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Anne Revere in the 1940s

Anne Revere (1903-1990) was a stage and film character actress who won the Best Supporting Actress Academy Award as Elizabeth Taylor's mother in National Velvet (1944).

She guest starred on Sesame Street during Season 8 (in Episode 0965), playing Mrs. Sharp, "a temporary worker" in Hooper's Store. Her character was part of an endeavor that season to include more women characters, and in non-stereotyped roles.[1]

After training with Maria Ouspenskaya at the American Laboratory School, Revere established herself on Broadway in the 1930s, most notably originating the part of Caroline Van Brett in the Gothic melodrama Double Door (1933, a part she reprised in the Hollywood film the next year) and taking a rare lead role in The Children's Hour as Martha, one of the two teachers accused of lesbianism. Due to the play's controversial subject matter, Revere participated in the legal fight for the show to play in Boston.[2]

In 1939, after a run in Chekhov's The Three Sisters, Revere relocated to Hollywood, swiftly establishing herself as an in-demand player in a variety of distinguished films, most often as mothers (to a slew of top stars) or eccentric spinsters. Her credits included Men of Boys Town, The Song of Bernadette (Oscar nominated as Jennifer Jones' mother), The Meanest Man in the World (as Jack Benny's secretary), The Thin Man Goes Home (as shotgun wielding local Crazy Mary), and Dragonwyck (with Vincent Price, as Gene Tierney's mother). 1947 proved to be an especially productive year, as Revere played key roles in Body and Soul and Gentleman's Agreement (garnering her third and final Oscar nomination as Gregory Peck's mother).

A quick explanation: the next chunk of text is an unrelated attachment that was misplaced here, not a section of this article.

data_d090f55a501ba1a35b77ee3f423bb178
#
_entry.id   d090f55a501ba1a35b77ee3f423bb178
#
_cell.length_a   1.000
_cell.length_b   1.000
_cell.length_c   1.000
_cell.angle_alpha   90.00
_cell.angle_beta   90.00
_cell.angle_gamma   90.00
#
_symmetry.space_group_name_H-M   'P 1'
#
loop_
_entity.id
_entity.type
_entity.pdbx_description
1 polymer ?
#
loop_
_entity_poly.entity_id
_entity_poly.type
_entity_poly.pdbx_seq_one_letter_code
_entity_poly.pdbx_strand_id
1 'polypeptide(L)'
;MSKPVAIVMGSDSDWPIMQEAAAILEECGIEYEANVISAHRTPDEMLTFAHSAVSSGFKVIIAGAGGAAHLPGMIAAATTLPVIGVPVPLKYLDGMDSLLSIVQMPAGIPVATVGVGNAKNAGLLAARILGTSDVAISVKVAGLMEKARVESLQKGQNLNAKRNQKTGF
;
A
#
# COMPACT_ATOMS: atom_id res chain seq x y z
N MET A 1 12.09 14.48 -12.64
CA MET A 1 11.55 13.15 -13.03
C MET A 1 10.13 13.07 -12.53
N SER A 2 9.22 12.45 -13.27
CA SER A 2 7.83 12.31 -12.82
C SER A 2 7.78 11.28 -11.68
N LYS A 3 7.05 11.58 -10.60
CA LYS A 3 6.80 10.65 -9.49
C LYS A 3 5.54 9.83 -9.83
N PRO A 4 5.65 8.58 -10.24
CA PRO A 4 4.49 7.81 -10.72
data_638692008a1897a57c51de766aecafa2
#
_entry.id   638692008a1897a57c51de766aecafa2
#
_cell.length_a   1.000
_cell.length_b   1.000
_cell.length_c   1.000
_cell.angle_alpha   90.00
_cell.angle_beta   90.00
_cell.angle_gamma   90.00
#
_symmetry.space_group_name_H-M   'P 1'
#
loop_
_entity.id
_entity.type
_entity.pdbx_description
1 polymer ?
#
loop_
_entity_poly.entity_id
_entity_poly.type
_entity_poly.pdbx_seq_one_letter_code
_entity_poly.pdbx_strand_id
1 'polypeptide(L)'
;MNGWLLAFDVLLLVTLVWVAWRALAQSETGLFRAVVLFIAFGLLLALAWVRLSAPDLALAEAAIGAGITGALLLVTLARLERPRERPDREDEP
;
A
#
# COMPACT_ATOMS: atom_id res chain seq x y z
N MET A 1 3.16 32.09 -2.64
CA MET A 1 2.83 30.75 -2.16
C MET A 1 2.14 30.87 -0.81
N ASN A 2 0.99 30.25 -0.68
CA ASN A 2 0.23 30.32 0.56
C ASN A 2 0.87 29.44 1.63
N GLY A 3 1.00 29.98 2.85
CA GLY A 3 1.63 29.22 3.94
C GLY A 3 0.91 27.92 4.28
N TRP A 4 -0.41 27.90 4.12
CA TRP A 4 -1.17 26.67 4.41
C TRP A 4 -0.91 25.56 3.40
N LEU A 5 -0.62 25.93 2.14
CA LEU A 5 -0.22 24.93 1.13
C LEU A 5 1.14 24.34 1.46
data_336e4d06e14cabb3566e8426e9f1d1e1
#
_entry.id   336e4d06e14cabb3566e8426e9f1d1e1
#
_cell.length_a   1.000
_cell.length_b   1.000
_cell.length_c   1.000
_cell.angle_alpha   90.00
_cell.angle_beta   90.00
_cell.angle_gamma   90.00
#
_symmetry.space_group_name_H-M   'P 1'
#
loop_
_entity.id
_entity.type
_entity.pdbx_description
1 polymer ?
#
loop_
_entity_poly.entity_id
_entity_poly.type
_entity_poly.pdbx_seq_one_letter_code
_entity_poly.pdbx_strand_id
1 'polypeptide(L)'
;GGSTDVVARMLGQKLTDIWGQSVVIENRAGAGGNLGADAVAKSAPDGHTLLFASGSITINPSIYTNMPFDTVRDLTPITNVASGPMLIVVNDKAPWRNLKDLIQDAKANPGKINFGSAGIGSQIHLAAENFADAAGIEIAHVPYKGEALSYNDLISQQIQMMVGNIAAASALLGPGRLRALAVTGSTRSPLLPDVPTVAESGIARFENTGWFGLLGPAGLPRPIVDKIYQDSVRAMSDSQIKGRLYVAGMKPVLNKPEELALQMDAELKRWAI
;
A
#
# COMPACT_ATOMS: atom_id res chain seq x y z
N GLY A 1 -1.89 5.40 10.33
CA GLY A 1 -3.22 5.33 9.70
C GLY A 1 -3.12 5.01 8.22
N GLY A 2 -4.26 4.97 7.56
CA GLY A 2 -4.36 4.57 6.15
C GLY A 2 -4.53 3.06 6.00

However, she soon found herself curtailed by the Red Scare, when she was called before the HUAC and refused to testify in 1951 (after shooting A Place in the Sun). When interviewed in later years, Revere said that during her Hollywood days, "I got to know communists and Communism [but] I knew it wasn't for me. I'm a free-thinking Yankee rebel and nobody's going to tell me what to do,"[2] an attitude she extended to the HUAC.

As a result, Revere was blacklisted, returning to the stage but working only sporadically on Broadway, though she garnered a Tony Award for Best Featured Actress in Toys in the Attic (1960), and the very rare TV spot. She had a comeback of sorts in the 1970s, taking a small role in Otto Preminger's Tell Me That You Love Me, Junie Moon (1970, starring Liza Minnelli) and playing a rural herbalist/"witch" in Birch Interval (1975). On television, in addition to Sesame Street, she appeared on soap operas with recurring roles on Edge of Night, Search for Tomorrow, and Ryan's Hope, plus guest parts on The Six Million Dollar Man and Barretta.


  1. ↑ "Street Spurs Related Teaching: Sesame Street Begins Eight Season on TV." The Daily News (Huntingdon and Mount Union, PA). December 3, 1976
  2. ↑ 2.0 2.1 Folkart, Burt A. "Anne Revere; Actress Won Oscar, Tony." Los Angeles Times. December 20, 1990

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